A new HBO documentary showcasing the life and career achievements of British-American photojournalist Tim Hetherington, Which Way Is The Front Line From Here? The Life and Time of Tim Hetherington, airs on April 18. Two years ago, at age forty, Hetherington’s life came to an abrupt end in a mortar attack, while he was covering the civil war in Libya on April 20, 2011. Hetherington was known for braving the war zones of Afghanistan, among other areas of international conflict, giving a voice to soldiers who dedicate their lives to war. He has created an array of photographs that recount the Afghanistan War from the individual’s perspective.

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©Tim Hetherington, World Press Photography winning photo

Award-winning journalist Sebastian Junger is now releasing his own account of Hetherington, Which Way Is The Front Line From Here? The Life and Time of Tim Hetherington, which was screened at the Sundance Film Festival this past January. “I think it is very easy in some ways for journalists to dehumanize other people, particularly people in third-world countries and war zones. I think it’s a self-protective mechanism because you don’t want to reconcile the suffering they’re going through,” Junger told Wired. “But Tim always refused to do that.” Hetherington was not a typical war photographer–exhibiting with fly-posters, mobile phone downloads and multi-screen installations–more concerned about effectively translating stories through his lens than with the technical side of photography.“I have no desire to be a kind of war firefighter flying from war zone to war zone,” said Hetherington in the film. “I have no … really I don’t really care about photography. I have no interest in photography per se. I’m interested in reaching people with ideas and engaging them with views of the world.”

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©Tim Hetherington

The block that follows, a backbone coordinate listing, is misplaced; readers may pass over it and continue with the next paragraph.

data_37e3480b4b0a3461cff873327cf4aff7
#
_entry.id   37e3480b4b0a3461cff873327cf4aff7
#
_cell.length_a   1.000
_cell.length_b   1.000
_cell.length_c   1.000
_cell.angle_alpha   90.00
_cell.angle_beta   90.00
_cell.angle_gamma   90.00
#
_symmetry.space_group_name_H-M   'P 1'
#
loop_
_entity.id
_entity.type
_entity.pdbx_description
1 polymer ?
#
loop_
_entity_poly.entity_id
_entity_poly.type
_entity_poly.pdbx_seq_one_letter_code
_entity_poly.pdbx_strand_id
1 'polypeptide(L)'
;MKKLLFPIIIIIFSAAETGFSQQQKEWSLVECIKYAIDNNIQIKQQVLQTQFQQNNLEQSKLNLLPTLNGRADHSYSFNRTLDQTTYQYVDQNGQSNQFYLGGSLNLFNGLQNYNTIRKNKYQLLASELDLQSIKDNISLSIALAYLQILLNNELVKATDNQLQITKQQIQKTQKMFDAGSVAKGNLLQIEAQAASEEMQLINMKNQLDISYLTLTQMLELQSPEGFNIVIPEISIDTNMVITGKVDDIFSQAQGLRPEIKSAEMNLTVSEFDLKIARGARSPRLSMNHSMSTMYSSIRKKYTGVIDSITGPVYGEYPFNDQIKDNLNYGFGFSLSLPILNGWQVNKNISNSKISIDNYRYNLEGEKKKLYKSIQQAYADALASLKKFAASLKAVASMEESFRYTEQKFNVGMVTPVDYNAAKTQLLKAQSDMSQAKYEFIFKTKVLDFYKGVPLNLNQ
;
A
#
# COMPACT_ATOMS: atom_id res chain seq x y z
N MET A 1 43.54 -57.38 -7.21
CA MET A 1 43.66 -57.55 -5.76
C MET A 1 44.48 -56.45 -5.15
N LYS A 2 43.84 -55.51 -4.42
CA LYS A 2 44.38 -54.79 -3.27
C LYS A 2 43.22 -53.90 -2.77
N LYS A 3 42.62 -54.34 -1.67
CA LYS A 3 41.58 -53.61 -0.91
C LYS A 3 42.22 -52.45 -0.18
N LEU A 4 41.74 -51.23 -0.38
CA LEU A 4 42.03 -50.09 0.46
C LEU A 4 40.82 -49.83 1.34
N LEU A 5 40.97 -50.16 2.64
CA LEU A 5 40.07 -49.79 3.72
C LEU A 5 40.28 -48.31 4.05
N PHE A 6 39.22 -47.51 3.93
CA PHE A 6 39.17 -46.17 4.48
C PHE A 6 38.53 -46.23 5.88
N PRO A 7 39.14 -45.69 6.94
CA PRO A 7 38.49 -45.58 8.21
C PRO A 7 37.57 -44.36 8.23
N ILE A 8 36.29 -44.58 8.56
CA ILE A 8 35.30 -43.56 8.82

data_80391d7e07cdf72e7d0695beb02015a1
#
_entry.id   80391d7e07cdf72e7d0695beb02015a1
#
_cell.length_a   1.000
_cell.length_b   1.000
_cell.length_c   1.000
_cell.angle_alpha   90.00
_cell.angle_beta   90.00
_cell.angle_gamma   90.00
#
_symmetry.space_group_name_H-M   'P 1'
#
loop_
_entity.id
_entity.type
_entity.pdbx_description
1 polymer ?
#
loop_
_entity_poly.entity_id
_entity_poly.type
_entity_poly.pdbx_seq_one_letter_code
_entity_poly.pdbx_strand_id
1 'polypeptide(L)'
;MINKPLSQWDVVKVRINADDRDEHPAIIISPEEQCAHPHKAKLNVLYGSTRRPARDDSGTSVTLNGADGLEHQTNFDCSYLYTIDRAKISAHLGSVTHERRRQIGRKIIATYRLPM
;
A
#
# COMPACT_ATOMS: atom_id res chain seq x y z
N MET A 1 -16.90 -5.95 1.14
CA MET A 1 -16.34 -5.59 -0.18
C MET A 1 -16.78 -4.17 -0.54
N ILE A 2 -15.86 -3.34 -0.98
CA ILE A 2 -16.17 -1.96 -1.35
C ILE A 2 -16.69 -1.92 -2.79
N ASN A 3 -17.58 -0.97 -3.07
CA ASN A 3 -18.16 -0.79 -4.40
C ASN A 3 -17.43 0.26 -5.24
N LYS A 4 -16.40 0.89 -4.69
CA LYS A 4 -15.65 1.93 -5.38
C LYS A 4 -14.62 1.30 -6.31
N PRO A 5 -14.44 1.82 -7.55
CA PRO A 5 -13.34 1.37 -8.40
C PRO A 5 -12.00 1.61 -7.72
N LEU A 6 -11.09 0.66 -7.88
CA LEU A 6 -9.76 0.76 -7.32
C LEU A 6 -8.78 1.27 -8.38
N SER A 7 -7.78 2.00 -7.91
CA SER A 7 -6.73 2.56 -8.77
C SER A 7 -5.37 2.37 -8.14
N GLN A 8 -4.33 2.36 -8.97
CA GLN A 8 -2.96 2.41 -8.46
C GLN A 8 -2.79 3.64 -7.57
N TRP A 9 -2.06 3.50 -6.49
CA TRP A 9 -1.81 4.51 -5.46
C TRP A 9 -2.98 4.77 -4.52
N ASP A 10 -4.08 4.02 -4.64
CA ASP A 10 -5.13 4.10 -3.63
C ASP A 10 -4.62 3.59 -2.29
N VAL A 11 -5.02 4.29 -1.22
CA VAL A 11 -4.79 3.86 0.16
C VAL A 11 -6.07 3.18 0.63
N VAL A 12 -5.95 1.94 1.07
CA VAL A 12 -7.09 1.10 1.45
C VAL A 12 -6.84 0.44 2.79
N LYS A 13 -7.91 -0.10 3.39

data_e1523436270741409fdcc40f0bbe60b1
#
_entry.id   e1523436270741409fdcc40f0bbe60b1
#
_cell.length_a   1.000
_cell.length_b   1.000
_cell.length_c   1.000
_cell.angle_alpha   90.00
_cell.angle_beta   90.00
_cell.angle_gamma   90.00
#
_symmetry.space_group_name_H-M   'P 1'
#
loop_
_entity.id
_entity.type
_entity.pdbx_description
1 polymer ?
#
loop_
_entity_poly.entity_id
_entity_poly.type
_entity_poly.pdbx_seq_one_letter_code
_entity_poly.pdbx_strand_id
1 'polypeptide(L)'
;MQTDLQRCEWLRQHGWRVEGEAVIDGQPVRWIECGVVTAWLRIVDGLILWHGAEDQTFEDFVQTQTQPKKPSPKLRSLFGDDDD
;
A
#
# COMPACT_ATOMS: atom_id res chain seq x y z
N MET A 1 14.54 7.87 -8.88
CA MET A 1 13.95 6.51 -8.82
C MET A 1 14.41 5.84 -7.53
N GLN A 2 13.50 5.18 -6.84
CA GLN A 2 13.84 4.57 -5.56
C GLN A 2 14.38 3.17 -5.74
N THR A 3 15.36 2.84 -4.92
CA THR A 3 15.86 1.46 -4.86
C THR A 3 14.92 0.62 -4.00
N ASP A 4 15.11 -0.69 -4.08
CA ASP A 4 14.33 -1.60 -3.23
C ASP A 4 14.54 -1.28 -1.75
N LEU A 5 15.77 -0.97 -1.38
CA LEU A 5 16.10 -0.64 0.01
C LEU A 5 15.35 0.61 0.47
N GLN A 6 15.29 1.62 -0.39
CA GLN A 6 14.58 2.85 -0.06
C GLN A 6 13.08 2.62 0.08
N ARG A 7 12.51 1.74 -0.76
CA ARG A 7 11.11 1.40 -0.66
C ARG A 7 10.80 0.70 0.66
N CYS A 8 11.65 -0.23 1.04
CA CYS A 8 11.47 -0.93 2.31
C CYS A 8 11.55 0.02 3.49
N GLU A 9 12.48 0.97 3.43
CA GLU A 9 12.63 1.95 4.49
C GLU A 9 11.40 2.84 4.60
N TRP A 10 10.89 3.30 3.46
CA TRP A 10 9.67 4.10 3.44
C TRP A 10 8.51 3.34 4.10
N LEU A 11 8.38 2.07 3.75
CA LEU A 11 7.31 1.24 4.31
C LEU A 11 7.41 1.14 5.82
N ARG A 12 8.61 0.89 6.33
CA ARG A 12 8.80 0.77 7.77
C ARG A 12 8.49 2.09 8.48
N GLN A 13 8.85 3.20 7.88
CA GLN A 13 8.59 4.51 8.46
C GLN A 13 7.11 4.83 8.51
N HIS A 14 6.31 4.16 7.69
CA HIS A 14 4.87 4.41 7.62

Junger and Hetherington worked alongside each other in the Korengal valley of eastern Afghanistan, one of the areas exposed to some of the highest levels of combat during the war. This partnership resulted in the production of the book titled WAR and the Oscar-nominated documentary RESTREPO, both released in 2010. The documentary features three main highlights of Hetherington’s career as a war reporter in Liberia, West Africa and Afghanistan.  Hetherington was one of two foreign journalists on the rebel lines during the Liberian Civil War, and once the war ended, he remained in West Africa for several years to continue reporting. Following Africa, Hetherington ventured to Afghanistan where he spent the majority of his time among U.S. troops. It was during this time that he shot one of his most famous photos–a lethargic soldier leaning against a wall with his eyes covered–that won the World Press Photo of the Year in 2007. In addition to the film, Junger started an organization called Reporters Instructed in Saving Colleagues (RISC). The mission of the program is to provide emergency medical training and risk assessment tools to freelance journalists covering stories in war zones.

Resource had the privilege to interview Tim Hetherington in our Fall 2010 issue.

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©Tim Hetherington

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©Tim Hetherington

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©Tim Hetherington

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©Tim Hetherington

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©Tim Hetherington